the first or second store shopped. Sears has a product identity
in laundry, which brings them half of American shoppers who buy
Those retail stores which are "merchandise blobs" stand
for nothing except another store selling a product category.
Manufacturers must also be aware of this problem, because if they
select the wrong product identity like Zenith which dominated color
console TVs at a time when the category was shrinking, your product
identity must change as the market dictates.
The fourth core reason is lack of a unique selling proposition
(service element) to build repeat purchases.
Unless you have the largest advertising cannon, you better offer
something unique in order to cut through the advertising clutter.
The more dynamic the selling proposition, the more effective your
In the world of retailing, something unique today can be accepted
practice in one year and boring in two years. The appliance and
electronics superstore was unique, now it's expected.
Retailers who offered a quick delivery program in major appliances
or in mattress/box springs have to do more today to get the same
impact. Having an impressive TV wall was once exciting, now it's
called "a nice presentation".
Retailers are re-discovering that consumers who want "price"
want "lower prices" next time. The lack of something extra
has produced a mass of shoppers who demand lower prices making many
retail categories unprofitable.
Without a unique service, the customer is unable to build a sense
of loyalty to that retailer. In the 1950's when 66% of America was
loyal, advertising had to drive 1 in 3 shoppers. Today, advertising
is driving 7 in 8 shoppers since only 12% of Americans are loyal.
Advertising expenses have risen largely due to the fact that it
must pull a much bigger wagon.
Offering a unique selling proposition on a unique service costs
more, but it's money well spent.
The final reason is an awareness level exists, but nothing more.
This is the best example of why the independent "ma and pa"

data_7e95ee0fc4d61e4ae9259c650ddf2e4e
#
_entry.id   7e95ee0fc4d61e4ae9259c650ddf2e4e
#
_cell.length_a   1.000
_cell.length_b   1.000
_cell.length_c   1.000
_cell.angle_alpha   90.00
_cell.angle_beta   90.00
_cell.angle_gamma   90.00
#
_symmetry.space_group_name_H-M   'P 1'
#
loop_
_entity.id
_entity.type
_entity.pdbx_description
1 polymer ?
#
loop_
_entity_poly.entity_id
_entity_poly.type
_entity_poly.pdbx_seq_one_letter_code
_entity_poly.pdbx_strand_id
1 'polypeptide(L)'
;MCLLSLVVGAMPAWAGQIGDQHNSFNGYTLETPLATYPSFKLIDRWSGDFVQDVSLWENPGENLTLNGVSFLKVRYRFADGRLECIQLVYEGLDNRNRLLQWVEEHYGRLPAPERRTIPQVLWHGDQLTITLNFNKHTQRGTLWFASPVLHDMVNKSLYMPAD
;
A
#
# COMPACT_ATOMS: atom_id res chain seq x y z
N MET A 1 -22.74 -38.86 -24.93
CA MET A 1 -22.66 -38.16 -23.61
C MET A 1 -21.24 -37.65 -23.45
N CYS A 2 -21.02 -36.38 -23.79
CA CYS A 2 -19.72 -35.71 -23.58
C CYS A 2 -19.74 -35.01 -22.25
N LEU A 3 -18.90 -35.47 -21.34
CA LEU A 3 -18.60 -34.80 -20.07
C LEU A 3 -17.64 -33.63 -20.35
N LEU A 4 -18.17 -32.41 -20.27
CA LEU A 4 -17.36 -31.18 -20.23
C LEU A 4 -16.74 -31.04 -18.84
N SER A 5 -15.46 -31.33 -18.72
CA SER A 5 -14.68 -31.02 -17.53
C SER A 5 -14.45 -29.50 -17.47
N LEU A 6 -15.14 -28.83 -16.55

retailer is vanishing in America.
Consumers who shop at a superstore or a new retail format drive
by many local retailers. When we ask them, why did they shop here
but drive by this locally-owned store, the answer is: "I have
heard of them, but I haven't been there for years," or "I
have heard of them, but I didn't realize they were still open".
These responses reveal that some awareness exists, and maybe prior
shopping experience, but these stores have been lost in the shuffle
and survive only as long as the owner is willing to devote his whole
life to the store.
Hopefully, when reading this analysis, you have noticed that many
of these five points are inter-related. Some could argue these five
points are actually versions of the same problem: A missed marketing
message to the desired customer.
The lessons to be learned are: What does it take to have a merchandising
offer or product area that is truly superior to your competitors
in the marketplace? And, what unique service will you offer that
gives the customer a reason to make you first on their shopping
By not fulfilling these two vital functions of either a retail
store or a manufacturer, your ability to be profitable long-term
This will be a year when more companies will face extinction because
they have this attitude: "Things will turn around, they always
With a shrinking pie due to consumers trying to save more, it may
be a long time before "it turns around".